What can we learn from the Property Brother’s lawsuit?
HGTV’s Property Brother’s production company has been hit with a lawsuit from a couple, home-owner’s/contestant on the popular home renovation show. The couple, Paul and Mindy King, claim that the renovations featured in their home, on the reality show were shoddy. They made reference to exposed wires, improperly hung doors, wrong backsplash, and not all renovations done performed up to code. Poor people, they put too much emphasis on the word “reality” in term, “reality TV” LOL.
So, what can we learn from this rookie mistake?
The Florida construction aka mechanics lien laws (part of the Florida homestead situation) is an important concept to understand. Our homestead laws protect our primary residences from any creditor claims (except consensual liens such as mortgages, liens for real estate taxes, IRS tax liens and mechanics’ and constructions’ liens for work performed at the home.)
The Florida’s construction lien law is intended to provide recourse to those who provided work, labor or materials on a construction project. The lien law generally allows contractors, as well as subcontractors, laborers, certain design professionals, sub-subcontractors and material suppliers to file a Florida mechanics lien. There are multiple problematic scenarios that can arise under this law. For example, should a general contractor not pay his subcontractors, the subcontractors may put a lien on the homeowner’s homestead. Additionally, Florida does not require written contracts in order to file a lien claim; oral contracts along with proof of work are sufficient for filing a Florida construction lien. Of course, there are multiple requirements (such as service and timely notice to the owner) for the mechanic/contractor to file a valid lien claim in Florida.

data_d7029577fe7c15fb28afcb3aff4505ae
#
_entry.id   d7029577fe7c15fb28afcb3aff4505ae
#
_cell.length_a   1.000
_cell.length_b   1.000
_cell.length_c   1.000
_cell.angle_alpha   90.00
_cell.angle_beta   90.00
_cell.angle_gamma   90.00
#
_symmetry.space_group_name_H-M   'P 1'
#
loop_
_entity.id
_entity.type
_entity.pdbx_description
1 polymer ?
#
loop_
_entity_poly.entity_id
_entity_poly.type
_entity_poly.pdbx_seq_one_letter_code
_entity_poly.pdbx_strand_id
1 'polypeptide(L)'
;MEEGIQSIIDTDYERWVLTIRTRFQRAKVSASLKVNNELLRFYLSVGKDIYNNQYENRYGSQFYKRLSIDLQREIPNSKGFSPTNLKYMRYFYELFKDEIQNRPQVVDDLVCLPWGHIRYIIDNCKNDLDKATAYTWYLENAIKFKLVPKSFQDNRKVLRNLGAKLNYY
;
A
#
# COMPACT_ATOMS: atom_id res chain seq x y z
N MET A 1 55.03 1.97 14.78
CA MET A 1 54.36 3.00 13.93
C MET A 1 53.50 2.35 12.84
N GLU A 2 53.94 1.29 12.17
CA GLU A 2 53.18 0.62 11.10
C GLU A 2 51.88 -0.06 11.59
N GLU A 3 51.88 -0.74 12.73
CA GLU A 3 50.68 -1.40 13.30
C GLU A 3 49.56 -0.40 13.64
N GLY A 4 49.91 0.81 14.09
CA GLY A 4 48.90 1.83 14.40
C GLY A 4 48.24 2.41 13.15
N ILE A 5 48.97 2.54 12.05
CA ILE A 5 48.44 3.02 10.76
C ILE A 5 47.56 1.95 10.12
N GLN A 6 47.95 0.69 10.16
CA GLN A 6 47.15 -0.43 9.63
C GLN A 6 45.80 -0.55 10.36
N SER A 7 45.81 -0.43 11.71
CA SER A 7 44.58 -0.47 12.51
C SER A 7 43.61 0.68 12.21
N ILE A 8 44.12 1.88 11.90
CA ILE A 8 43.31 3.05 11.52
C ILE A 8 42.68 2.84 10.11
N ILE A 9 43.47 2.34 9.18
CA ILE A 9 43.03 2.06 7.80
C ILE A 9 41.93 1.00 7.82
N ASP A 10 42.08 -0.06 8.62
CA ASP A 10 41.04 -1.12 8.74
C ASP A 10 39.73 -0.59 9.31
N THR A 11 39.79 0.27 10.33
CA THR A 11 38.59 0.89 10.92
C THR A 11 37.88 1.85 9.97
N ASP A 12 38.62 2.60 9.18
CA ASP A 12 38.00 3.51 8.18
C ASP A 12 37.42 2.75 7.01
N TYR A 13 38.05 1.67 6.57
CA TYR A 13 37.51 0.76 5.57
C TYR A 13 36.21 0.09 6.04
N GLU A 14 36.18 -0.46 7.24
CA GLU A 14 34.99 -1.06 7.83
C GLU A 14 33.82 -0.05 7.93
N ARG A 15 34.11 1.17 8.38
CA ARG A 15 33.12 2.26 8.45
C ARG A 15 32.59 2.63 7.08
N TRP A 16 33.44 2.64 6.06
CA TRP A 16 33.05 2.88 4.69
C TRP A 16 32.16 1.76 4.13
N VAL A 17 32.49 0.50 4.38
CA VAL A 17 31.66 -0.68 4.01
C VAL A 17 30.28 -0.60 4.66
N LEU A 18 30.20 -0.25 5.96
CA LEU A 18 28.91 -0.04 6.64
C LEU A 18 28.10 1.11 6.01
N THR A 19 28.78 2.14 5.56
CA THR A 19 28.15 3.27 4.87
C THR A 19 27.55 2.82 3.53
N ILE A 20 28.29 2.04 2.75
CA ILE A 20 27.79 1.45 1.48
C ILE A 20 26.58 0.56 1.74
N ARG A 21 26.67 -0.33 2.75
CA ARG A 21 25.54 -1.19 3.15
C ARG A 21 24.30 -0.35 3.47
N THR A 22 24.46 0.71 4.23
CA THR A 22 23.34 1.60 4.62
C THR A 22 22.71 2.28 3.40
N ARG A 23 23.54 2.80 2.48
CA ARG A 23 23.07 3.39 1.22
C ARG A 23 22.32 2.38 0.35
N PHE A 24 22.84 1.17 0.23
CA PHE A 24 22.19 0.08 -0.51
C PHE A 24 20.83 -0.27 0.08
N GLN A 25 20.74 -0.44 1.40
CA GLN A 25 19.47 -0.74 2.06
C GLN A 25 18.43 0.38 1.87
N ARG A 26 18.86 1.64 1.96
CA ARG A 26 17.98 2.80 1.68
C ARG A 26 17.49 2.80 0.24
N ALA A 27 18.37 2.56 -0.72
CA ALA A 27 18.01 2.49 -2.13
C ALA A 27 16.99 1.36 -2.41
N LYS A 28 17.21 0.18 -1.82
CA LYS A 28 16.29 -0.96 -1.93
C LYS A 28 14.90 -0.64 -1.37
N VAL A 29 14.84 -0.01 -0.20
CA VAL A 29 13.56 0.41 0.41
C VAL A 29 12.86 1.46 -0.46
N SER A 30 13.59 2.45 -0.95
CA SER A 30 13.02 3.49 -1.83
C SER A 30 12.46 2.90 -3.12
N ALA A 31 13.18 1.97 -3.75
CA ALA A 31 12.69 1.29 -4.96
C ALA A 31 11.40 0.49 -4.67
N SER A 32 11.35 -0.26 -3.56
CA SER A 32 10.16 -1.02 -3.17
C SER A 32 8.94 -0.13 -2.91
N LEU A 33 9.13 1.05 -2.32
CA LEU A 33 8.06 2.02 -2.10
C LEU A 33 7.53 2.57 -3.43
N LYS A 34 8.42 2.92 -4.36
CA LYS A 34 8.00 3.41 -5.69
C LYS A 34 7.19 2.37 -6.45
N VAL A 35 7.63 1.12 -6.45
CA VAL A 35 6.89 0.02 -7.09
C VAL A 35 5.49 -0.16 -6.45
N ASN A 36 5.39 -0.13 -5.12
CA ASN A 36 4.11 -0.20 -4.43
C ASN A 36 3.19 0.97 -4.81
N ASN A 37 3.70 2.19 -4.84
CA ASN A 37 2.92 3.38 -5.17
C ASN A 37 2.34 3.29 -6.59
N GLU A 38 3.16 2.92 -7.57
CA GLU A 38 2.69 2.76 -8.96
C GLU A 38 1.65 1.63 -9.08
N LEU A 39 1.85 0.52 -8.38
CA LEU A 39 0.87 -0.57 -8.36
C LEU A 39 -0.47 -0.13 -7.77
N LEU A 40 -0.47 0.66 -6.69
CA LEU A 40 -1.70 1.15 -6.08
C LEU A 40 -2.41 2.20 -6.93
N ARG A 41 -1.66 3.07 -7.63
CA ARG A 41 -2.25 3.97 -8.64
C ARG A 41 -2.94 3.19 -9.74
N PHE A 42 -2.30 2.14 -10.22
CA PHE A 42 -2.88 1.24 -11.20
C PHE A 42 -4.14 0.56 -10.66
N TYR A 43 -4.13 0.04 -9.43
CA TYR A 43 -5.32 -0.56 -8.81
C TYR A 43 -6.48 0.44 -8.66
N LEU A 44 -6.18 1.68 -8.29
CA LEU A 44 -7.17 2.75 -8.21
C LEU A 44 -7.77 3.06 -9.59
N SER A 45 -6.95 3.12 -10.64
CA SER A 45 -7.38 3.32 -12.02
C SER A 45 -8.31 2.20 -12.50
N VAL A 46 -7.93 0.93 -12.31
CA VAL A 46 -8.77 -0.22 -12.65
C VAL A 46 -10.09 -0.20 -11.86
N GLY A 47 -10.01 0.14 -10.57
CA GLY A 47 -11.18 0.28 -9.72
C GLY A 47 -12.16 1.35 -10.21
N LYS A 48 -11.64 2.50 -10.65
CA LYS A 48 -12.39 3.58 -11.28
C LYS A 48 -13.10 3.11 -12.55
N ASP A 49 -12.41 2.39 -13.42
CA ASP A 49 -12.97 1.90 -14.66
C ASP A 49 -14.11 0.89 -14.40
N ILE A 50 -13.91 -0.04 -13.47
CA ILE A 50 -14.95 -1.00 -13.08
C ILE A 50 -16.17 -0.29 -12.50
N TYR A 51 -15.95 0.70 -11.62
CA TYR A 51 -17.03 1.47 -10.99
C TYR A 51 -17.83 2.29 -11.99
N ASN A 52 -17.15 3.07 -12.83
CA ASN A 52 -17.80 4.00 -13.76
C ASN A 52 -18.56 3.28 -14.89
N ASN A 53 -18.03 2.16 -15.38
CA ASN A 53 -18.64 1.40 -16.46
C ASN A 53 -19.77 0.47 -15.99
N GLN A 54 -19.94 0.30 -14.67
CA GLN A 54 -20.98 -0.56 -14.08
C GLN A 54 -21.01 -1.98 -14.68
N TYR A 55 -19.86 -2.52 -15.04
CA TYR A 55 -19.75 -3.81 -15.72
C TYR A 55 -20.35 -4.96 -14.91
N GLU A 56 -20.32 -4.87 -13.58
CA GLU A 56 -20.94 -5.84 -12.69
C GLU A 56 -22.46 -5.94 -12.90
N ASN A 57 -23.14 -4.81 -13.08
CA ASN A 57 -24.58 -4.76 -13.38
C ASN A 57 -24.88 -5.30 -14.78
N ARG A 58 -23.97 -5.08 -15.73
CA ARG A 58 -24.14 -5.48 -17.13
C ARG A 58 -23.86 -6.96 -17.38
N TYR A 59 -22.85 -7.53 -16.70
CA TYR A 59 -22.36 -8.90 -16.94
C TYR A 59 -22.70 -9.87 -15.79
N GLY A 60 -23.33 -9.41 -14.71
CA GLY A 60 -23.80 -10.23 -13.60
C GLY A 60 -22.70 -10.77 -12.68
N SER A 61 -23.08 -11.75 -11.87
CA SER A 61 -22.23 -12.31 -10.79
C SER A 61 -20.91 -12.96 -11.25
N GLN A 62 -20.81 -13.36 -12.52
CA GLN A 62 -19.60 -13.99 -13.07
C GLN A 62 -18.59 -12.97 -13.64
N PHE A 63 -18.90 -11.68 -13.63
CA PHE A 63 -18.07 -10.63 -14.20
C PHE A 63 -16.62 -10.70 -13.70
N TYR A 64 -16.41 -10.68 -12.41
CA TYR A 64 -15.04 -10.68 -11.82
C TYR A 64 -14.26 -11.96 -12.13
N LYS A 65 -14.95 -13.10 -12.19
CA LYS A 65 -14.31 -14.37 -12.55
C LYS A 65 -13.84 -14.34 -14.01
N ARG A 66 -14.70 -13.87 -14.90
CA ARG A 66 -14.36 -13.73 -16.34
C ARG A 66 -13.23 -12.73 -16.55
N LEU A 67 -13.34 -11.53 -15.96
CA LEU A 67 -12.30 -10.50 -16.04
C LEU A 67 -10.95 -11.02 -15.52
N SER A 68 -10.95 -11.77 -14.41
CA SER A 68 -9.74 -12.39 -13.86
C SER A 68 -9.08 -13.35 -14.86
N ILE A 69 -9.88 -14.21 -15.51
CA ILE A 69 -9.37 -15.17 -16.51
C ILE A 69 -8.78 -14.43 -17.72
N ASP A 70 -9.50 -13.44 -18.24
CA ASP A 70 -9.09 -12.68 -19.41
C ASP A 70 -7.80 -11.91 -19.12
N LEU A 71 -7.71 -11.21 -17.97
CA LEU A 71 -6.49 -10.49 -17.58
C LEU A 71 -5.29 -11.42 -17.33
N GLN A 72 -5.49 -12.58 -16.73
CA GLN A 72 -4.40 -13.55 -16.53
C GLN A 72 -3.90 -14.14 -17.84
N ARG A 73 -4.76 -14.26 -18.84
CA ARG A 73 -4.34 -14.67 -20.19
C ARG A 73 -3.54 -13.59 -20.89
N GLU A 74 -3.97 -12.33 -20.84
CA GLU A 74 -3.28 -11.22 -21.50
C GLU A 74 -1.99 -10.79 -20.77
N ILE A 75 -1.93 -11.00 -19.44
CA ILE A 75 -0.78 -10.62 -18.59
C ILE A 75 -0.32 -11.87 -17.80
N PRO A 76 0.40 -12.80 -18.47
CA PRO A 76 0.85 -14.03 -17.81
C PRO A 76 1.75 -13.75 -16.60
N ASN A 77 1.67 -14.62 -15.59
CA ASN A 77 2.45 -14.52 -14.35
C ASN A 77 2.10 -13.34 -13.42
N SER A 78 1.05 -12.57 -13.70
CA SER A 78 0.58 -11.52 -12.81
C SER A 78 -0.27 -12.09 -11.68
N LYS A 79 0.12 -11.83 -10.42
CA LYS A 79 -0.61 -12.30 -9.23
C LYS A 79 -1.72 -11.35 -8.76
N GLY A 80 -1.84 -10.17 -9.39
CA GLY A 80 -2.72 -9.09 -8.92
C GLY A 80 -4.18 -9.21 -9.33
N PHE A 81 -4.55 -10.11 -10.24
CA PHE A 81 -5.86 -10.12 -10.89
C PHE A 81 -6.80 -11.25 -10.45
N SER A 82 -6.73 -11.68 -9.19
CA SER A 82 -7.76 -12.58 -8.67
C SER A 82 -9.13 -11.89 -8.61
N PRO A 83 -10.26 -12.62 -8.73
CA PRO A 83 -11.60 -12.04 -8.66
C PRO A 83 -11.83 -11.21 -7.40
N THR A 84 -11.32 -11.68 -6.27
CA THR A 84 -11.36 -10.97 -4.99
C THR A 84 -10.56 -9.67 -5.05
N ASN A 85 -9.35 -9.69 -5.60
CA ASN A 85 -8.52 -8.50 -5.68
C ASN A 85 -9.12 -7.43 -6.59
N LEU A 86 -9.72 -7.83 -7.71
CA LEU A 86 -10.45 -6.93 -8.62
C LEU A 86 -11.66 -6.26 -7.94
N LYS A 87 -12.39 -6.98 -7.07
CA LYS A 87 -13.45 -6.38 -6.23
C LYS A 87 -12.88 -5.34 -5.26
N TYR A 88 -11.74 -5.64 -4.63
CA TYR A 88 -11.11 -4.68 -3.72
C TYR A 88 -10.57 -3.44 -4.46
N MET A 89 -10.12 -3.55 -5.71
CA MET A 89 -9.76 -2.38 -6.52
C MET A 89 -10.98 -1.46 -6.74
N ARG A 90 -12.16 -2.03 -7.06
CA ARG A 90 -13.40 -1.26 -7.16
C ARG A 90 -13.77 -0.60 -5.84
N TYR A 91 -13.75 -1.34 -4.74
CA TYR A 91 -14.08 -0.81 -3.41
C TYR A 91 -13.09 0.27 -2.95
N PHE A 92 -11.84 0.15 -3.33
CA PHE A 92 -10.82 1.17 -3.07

For this reason, it’s MUY IMPORTANTE to read your home improvement contracts VERY CAREFULLY and/or get an attorney friend to review it for you! Do a little research (don’t be stalkerish) about your service provider’s reviews and ask for a few recommendations of previous work. You may also want to consider having the contractor sign the ever-elusive waiver-of-lien agreement prior to starting the work. Even if the contract is silent as to the mechanics lien language, the rule is “in the books” as they say and applies to all home improvement projects.
There you have it, mechanic’s lien law in a nutshell.
Now, back to the Property Brothers……the attorneys for the production company said that the Kings didn’t allow them access to the property to make the minor corrections as requested by the Kings over a year after production, “in what appears to be an attempt to secure a substantial monetary settlement, the Kings have engaged in a negative publicity campaign against the Brothers. It is unfortunate that the Kings have resorted to such conduct.”
I stand corrected, maybe the Kings are better suited for Reality TV than I had initially thought LOL.